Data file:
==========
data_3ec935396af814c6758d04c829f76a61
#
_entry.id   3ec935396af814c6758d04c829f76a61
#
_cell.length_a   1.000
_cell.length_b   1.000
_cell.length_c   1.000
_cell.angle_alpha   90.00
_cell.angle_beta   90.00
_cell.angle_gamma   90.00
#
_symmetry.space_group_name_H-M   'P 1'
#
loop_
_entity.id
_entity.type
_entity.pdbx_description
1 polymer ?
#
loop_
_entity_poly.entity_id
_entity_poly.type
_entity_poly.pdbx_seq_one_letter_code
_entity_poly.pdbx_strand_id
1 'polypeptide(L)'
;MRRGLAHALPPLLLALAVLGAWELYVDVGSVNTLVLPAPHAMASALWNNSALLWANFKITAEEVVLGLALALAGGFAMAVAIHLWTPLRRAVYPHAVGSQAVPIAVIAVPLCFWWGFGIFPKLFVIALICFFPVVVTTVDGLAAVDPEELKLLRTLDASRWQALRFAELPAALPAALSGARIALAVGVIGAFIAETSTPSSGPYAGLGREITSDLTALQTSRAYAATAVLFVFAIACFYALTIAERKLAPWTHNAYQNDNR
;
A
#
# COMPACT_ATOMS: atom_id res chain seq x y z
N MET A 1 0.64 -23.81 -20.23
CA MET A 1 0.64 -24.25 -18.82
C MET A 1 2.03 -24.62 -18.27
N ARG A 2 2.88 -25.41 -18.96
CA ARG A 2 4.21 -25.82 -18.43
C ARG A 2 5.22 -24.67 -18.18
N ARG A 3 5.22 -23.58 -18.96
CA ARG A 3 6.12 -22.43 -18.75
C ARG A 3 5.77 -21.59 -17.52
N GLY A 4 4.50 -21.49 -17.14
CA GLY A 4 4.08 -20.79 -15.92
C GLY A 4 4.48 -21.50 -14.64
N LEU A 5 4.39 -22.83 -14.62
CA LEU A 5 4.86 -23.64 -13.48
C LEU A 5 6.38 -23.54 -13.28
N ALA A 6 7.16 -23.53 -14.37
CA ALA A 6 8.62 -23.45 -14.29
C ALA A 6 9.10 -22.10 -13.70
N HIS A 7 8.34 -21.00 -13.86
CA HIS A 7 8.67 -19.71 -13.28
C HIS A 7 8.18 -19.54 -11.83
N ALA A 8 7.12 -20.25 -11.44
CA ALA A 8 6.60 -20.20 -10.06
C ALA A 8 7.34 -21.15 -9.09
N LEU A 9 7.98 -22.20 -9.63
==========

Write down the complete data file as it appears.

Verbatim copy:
data_3ec935396af814c6758d04c829f76a61
#
_entry.id   3ec935396af814c6758d04c829f76a61
#
_cell.length_a   1.000
_cell.length_b   1.000
_cell.length_c   1.000
_cell.angle_alpha   90.00
_cell.angle_beta   90.00
_cell.angle_gamma   90.00
#
_symmetry.space_group_name_H-M   'P 1'
#
loop_
_entity.id
_entity.type
_entity.pdbx_description
1 polymer ?
#
loop_
_entity_poly.entity_id
_entity_poly.type
_entity_poly.pdbx_seq_one_letter_code
_entity_poly.pdbx_strand_id
1 'polypeptide(L)'
;MRRGLAHALPPLLLALAVLGAWELYVDVGSVNTLVLPAPHAMASALWNNSALLWANFKITAEEVVLGLALALAGGFAMAVAIHLWTPLRRAVYPHAVGSQAVPIAVIAVPLCFWWGFGIFPKLFVIALICFFPVVVTTVDGLAAVDPEELKLLRTLDASRWQALRFAELPAALPAALSGARIALAVGVIGAFIAETSTPSSGPYAGLGREITSDLTALQTSRAYAATAVLFVFAIACFYALTIAERKLAPWTHNAYQNDNR
;
A
#
# COMPACT_ATOMS: atom_id res chain seq x y z
N MET A 1 0.64 -23.81 -20.23
CA MET A 1 0.64 -24.25 -18.82
C MET A 1 2.03 -24.62 -18.27
N ARG A 2 2.88 -25.41 -18.96
CA ARG A 2 4.21 -25.82 -18.43
C ARG A 2 5.22 -24.67 -18.18
N ARG A 3 5.22 -23.58 -18.96
CA ARG A 3 6.12 -22.43 -18.75
C ARG A 3 5.77 -21.59 -17.52
N GLY A 4 4.50 -21.49 -17.14
CA GLY A 4 4.08 -20.79 -15.92
C GLY A 4 4.48 -21.50 -14.64
N LEU A 5 4.39 -22.83 -14.62
CA LEU A 5 4.86 -23.64 -13.48
C LEU A 5 6.38 -23.54 -13.28
N ALA A 6 7.16 -23.53 -14.37
CA ALA A 6 8.62 -23.45 -14.29
C ALA A 6 9.10 -22.10 -13.70
N HIS A 7 8.34 -21.00 -13.86
CA HIS A 7 8.67 -19.71 -13.28
C HIS A 7 8.18 -19.54 -11.83
N ALA A 8 7.12 -20.25 -11.44
CA ALA A 8 6.60 -20.20 -10.06
C ALA A 8 7.34 -21.15 -9.09
N LEU A 9 7.98 -22.20 -9.63